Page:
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Denis Cryle

In his introduction, Queensland academic Denis Cryle writes, ‘Journalism history is bound up, not only with literary history in its contemporary sense, but with cultural history’. So true, yet so little appreciated or acknowledged in this country until very recently; unlike , say, the United States where the interplay of journalism and literature is basic to an understanding of writers ranging from Walt Whitman and Mark Twain last century to Hemingway and John Dos Passos in our own . As it was, it seems to have taken the very different works of the two Helens, Garner and Demidenko/Darville, to bring such issues into public consideration in this country.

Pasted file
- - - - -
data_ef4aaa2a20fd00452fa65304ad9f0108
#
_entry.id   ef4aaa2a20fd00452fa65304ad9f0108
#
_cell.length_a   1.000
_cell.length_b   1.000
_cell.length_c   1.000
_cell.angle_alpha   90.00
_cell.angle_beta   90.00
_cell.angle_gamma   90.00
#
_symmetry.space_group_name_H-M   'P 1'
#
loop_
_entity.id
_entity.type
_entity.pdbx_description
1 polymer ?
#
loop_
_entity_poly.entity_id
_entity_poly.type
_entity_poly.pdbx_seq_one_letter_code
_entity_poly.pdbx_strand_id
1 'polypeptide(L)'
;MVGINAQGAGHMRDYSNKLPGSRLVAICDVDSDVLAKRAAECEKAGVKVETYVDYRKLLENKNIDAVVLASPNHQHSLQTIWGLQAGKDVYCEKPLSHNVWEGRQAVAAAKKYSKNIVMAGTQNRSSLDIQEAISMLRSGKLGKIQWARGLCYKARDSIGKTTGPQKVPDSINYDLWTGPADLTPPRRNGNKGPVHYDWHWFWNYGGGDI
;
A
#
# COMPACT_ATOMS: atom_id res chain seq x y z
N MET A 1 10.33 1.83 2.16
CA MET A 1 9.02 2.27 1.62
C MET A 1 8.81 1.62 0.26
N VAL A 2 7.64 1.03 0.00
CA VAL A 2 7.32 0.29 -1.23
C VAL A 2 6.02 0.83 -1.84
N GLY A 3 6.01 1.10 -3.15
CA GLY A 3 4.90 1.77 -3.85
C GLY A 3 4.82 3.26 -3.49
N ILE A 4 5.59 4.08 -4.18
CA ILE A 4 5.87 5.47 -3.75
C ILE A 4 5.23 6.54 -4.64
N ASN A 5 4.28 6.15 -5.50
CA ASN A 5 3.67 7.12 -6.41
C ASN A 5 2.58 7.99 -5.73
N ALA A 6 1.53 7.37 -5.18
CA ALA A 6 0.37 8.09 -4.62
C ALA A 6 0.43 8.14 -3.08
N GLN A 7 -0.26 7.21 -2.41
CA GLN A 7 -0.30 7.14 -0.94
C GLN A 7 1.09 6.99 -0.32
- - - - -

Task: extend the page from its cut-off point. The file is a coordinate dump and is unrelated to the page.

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Why do we read what we read? Bookshelves groan with biography, travel, social theory far left corner, cultural studies creeping up the front, Baudrillard in the back door and out the front. Some people’s books get featured in the weekend papers, others go straight into the back of the car and the second-hand shops. Love, sweat and tears … what’s it all for?

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